The coronavirus may put organisations at risk through short staffing or unavailable workers and services, but disaster recovery and business continuity plans can help sustain business operations.
The need for a disaster recovery business continuity plan is becoming more critical as organisations adjust to the business disruptions caused by the coronavirus.
A virus in and of itself can’t shut down your company’s systems, operations, or services, but it can impact how the business functions, especially if people are quarantined at home or are too sick to work or you experience a network outage or other disruptions as a direct result.
It’s not often that businesses face a pandemic, but natural disasters, man-made disasters, security threats (such as a malware attack) and outages are a reality, and if businesses want to ensure a smooth recovery process and continuity of operations, it is critical that they do a risk assessment and develop a recovery strategy, with disaster recovery and business continuity planning integral to this.
Further, during a major disaster, technical representatives may not be able to get on site to repair devices which need maintenance and even the supply lines for parts or materials can be adversely impacted. Businesses may also face other business disruptions such as network outages, revenue loss, data loss, security vulnerabilities and threats, and stifled productivity, to name a few examples.
All of this is made even more imperative knowing that industry statistics show 40% to 60% of small businesses never reopen their doors following a disaster. But this doesn’t have to happen when proper disaster recovery and a business continuity plan is in place.
So, what to do?
Here are some of the questions that businesses should be asking themselves and their IT service providers.
How can we ensure that business processes will recover?
How can we ensure data backup processes and recover lost data?
What safeguards and safety procedures can we implement for our employees?
In addition, business continuity plans should include provisions for workers as well as systems. To prepare, companies should invest money and time in the following resources to help ensure a smooth recovery process following any type of natural or man-made disaster:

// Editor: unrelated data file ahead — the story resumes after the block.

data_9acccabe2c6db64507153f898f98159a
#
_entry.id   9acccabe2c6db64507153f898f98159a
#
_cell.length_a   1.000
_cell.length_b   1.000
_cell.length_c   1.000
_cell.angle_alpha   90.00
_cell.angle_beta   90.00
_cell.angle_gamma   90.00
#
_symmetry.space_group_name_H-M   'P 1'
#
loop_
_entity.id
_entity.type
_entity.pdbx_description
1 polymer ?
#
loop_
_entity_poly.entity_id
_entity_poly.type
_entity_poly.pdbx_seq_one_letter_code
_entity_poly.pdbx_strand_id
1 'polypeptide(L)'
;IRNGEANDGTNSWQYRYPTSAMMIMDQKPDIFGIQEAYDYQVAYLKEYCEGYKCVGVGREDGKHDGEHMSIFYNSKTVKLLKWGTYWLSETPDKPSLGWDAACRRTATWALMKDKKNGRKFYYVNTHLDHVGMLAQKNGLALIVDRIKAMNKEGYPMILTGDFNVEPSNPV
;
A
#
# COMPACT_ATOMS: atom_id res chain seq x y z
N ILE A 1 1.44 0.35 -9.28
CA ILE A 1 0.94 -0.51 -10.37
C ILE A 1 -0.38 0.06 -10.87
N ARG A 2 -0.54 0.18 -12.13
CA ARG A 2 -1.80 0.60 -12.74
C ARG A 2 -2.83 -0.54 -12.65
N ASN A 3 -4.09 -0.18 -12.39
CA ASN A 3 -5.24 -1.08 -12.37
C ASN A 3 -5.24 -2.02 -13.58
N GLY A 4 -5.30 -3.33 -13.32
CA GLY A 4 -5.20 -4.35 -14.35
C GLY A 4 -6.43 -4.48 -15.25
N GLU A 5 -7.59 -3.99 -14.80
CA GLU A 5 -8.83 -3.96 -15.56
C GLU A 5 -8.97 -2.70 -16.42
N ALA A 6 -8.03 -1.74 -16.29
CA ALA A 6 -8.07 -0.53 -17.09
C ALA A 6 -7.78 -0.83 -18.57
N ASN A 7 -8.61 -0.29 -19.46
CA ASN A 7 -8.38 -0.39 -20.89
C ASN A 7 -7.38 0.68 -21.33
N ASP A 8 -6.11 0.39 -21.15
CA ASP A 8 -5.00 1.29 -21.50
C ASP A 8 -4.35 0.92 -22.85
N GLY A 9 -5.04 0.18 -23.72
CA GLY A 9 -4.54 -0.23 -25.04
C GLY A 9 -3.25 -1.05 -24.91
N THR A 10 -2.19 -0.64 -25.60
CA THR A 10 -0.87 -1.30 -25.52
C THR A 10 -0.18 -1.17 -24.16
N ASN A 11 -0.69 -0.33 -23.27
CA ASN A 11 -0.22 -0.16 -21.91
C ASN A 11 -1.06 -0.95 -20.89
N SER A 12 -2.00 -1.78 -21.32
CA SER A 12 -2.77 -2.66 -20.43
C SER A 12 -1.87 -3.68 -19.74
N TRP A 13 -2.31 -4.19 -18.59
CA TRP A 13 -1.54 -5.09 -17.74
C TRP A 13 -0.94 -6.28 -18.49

Continuity of business operations: Implement remote access infrastructure that can support the entire workforce (VPN devices, high-speed internet lines into the organization, laptops and/or on-site servers to host user connections).
Ensure resources are available: Ensure proper access to necessary resources at the office even when workers are remote. This may mean needing additional firewall rules to permit VPN users to get to the systems; often these rules are separate from what exists on-site.
Keep employees online: Offer mobile hotspots for remote internet access in case employees lose power or don’t have available connectivity.
Ensure constant communication: Educate users on how to access resources and make available the instructions and provide contact information for them to request technical assistance. This material should be accessible offline, as well, in case they can’t connect to the company networks.
Workers should also be planning in advance for a major disaster by establishing the following best practices:
A comfortable and quiet space to work from home (a dedicated office is optimal; sitting on the couch with a laptop while the kids watch Netflix is not).
Routine, periodic testing of remote access.
The habit of changing passwords as needed and ensuring these are stored securely via a password manager such as KeePass, because nothing hampers remote work efforts like a forgotten or expired password.
About the author: Julian Brettle has over 20 years of experience as a technical salesperson for IT MSPs and likes nothing more than a cup of coffee and a chat about how to cure your IT headaches. Follow him on LinkedIn at https://www.linkedin.com/in/julianbrettle/
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